The Payment Transformation
October 16, 2018
Since the dawn of transactions between humans, the physical point of the transaction has served as a key instrument in the prevention of fraud, financial theft and mistakes. Letters were sealed by their senders with wax and an impression that was unique to them, ancient Roman tax collectors would carefully examine coins to ensure they weren’t fakes and cattle ranchers would brand their cattle with hot irons to prove ownership. Even the relatively modern (in the scheme of things) cash register of the early 1900’s would have a marble slab for coins that would enable the merchant to drop the coin onto the slab and determine, by sound, if the coin was real. Even to this day we have pens to mark money to determine if it’s counterfeit. Imagine trying to pass a fraudulent Roman coin to a tax collector that saw ten thousand coins a day or modifying a cattle brand that a buyer was used to seeing daily. The standards for being a bad guy were pretty high in those days, not to mention the penalty for screwing it up, which was often death. The key theme here is that the Point of Sale (POS) used to be a key mechanism for ensuring the validity of a transaction, reducing fraud and catching bad guys. One would have to imagine that the guy who passed the fake coin to the Roman tax collector and got discovered didn’t make it far from the POS. Anybody stealing cattle with a fake brand in North Dakota in the 1800’s would have been making a request for a cigarette and a last meal.
Enter technology. The payment transaction has changed more in the last two decades than in the last two millennia. What is the POS? Is it the physical cash register? The mobile phone? The website? The online payment services or e-Check? Exactly where does the transaction take place and who is the arbiter of authenticity? Transactions are easier than ever before because human beings have leveraged technology to make them easier, and this is a benefit to all of us. Where we’ve suffered is in replicating the Roman tax collector, the cattle buyer, the marble slab or the counterfeit marker pen in preventing fraud. As the era of the ‘knuckle buster’ credit card ink roller ended, we created some pretty decent standards for securing credit card transactions. However, we could have never anticipated the POS coming from everywhere.
It’s time for change.
Secure payment is not a product, it’s not a process, it’s a collection of the right things to do. Digitally, replicating the role of the human being at the POS by preventing fraud, determining the validity of the consumer and handling disputes. We need a way to replicate the handshake.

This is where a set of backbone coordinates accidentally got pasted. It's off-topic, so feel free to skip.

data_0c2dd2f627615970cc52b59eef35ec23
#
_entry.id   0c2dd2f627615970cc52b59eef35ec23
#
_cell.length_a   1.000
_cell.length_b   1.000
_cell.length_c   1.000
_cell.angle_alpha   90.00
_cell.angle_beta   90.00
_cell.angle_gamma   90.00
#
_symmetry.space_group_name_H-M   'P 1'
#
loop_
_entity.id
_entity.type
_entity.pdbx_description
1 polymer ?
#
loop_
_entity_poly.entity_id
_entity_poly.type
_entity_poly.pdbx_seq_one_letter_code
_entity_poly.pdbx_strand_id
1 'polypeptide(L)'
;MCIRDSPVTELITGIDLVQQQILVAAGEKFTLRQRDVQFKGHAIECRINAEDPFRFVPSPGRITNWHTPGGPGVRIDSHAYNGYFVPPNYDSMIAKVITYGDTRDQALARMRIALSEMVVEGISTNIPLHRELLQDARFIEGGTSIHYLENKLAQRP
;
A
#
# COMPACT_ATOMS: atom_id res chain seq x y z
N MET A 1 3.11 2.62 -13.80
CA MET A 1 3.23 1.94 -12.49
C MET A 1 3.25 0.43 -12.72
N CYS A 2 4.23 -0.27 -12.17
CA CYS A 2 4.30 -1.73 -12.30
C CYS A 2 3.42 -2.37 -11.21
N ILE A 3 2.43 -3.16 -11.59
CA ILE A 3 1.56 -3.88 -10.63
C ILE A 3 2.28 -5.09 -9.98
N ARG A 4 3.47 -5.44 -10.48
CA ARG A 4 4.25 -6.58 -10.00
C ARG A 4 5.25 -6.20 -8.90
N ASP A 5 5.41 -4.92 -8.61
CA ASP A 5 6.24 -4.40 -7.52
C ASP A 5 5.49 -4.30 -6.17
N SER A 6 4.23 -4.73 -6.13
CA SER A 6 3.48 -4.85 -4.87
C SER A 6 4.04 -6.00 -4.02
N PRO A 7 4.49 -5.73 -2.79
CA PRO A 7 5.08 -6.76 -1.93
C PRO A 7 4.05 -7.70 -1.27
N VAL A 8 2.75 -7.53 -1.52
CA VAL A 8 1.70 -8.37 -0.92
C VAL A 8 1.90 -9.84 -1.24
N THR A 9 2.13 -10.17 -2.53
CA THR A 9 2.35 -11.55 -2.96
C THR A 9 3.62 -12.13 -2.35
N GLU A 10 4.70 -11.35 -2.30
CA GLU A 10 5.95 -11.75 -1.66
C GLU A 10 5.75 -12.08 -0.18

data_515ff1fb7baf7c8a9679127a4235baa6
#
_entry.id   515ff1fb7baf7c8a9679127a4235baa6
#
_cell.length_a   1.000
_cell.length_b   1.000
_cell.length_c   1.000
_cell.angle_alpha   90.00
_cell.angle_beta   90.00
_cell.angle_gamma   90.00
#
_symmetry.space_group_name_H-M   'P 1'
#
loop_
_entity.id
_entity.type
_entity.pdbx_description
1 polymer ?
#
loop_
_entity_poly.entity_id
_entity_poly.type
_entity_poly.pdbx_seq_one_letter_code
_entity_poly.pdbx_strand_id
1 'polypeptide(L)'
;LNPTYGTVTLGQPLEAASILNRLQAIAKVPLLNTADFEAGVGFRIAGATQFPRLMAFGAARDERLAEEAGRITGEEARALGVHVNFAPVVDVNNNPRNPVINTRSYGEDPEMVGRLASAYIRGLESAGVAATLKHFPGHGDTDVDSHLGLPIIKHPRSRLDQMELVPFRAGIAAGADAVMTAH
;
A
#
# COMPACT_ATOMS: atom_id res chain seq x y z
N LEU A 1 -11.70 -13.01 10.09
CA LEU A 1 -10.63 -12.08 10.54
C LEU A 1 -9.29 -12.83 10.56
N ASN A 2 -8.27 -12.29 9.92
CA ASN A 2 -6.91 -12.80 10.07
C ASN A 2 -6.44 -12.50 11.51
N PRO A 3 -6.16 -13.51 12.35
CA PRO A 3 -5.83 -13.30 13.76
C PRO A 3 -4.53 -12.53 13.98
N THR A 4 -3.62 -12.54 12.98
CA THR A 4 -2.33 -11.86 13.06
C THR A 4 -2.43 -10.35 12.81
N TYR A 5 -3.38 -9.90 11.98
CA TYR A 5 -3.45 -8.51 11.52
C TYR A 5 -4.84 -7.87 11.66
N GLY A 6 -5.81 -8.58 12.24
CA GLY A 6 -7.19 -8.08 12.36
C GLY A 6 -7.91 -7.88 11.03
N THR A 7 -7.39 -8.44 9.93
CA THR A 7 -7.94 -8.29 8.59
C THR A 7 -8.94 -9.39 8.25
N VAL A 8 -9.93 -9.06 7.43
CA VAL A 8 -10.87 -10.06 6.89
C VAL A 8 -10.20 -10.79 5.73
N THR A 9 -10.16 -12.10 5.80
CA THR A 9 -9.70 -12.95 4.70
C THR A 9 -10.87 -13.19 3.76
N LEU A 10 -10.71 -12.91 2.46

In the cyber security world, we must expand beyond the Cardholder Data Environment (CDE) and evaluate our payment applications end-to-end. Finding vulnerabilities before the enemy does requires identifying the consumer and the merchant. We must deploy technology in a meaningful way to protect data from financial theft and optimize our previous credit card security investments in unique ways. For instance, tokenization, privileged access management, and point-to-point encryption are fantastic methods for reducing risk to personally identifiable information.
Secure Payment is a by-product of great application security, network segmentation, encryption, identity and access management, threat intelligence and incident response. A secure payment lifecycle is not “checking the box” for compliance with a standard, and it’s also not about reducing scope to as few devices as possible.
Securing payment transactions is truly a function of leveraging what we’ve learned over the last twenty years and adapting our approach to a new era of business and a broader scope of the transaction.
We need to become the industry that can authenticate the wax seal, know the sound of a gold coin bouncing off a marble slab or recognize a cattle brand. It’s on us to ensure the next millennia of transaction has the same effect on progressing society as the last two have.
In the white paper, Building a Secure Payment Lifecycle, Optiv expands upon the 12 Payment Card Industry Data Security Standard (PCI DSS) requirements, and it describes additional considerations that influence merchants’ ability to attain not only compliance but also solve top payment security challenges.